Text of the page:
American hostages released in Egypt
Published Monday, July 16, 2012
Egyptian Bedouin tribesmen on Monday released two US tourists who had been held since Friday in the Sinai Peninsula, a senior security official said.
"The two have been released after successful negotiations with the Bedouins and they are now in the North Sinai security headquarters," the official said.
Boston-area residents Pentecostal Reverend Michel Louis, 61, and 39-year-old Lissa Alphonse were taken off a bus on Friday with their Egyptian tour guide on a road in the Sinai Peninsula.
The lead kidnapper, Jimmy Abu-Masuh, was demanding the release of his uncle who is being held on drugs charges.
He had told The Associated Press by telephone that the hostages were being fed, offered tea and coffee and sleeping in his home.
The two Americans were on a tour frequently targeted by Bedouins who abduct foreigners to pressure police to meet their demands, usually the release of detainees they say have been unjustly arrested.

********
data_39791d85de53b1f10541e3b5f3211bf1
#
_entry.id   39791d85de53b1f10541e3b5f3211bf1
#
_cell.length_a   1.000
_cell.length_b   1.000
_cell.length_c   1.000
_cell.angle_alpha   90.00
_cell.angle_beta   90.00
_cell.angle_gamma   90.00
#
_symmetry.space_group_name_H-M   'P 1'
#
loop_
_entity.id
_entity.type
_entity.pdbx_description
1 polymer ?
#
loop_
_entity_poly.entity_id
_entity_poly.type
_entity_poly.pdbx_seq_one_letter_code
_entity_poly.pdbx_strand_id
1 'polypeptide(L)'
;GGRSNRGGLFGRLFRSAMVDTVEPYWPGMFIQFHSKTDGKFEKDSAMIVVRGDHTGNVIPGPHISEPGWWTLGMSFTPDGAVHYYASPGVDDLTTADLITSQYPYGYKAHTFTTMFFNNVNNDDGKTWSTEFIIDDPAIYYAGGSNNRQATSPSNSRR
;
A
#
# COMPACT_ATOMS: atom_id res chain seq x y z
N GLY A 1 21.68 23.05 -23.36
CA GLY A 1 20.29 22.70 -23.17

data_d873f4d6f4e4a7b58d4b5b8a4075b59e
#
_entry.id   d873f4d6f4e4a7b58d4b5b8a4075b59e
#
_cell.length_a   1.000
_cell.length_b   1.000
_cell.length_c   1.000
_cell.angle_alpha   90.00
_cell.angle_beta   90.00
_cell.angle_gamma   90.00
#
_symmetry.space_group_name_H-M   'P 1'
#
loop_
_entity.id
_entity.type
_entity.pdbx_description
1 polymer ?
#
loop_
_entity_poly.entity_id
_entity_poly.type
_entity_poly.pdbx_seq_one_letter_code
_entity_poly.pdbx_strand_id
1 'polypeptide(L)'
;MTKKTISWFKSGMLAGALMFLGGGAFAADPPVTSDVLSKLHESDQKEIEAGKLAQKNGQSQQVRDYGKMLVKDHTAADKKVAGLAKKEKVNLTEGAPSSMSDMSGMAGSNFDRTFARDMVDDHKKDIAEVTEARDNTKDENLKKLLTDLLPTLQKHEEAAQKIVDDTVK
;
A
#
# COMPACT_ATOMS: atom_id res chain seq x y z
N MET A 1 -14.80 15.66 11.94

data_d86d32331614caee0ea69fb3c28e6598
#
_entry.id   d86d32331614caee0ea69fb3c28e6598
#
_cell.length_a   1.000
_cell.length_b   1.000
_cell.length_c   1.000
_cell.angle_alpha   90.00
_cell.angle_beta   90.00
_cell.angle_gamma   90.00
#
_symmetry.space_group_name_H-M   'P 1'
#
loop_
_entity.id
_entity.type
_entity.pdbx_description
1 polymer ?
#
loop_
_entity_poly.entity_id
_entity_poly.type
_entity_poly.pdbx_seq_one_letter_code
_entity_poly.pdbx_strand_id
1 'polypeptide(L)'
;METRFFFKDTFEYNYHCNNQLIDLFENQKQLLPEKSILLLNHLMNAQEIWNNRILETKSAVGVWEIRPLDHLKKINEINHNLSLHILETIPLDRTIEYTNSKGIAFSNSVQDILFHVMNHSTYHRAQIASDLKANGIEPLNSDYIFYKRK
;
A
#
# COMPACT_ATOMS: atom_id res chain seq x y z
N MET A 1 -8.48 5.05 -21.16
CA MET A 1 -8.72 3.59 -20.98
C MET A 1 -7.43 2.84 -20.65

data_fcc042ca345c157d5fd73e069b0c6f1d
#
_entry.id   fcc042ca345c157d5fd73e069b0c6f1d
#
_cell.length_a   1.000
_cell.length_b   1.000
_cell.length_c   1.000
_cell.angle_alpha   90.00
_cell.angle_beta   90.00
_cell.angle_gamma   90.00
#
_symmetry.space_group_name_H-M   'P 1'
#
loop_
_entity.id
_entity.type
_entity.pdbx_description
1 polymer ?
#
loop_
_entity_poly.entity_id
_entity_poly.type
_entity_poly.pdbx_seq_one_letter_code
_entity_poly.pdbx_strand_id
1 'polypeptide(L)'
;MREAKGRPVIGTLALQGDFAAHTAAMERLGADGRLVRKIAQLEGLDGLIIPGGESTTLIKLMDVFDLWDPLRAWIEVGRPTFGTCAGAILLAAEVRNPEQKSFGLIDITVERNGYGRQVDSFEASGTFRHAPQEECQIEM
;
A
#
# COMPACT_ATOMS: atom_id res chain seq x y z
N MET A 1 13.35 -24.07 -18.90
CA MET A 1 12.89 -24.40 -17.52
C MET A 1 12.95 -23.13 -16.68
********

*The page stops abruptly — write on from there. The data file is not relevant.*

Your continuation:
In previous cases, tourists have not been physically harmed.
The Arab Bedouins of the sparsely populated Sinai peninsula have long-running tensions with the government in Cairo, and with the security forces in particular. They complain of state discrimination in the development of their region.
Bedouin and Egyptian rights groups say the security forces are responsible for many abuses in the peninsula.
Police hunting fugitives have staged mass arrests to pressure families to hand over their relatives. They frequently enter homes by force and detain women – particularly provocative acts in conservative Bedouin society.
(AP, AFP, Al-Akhbar)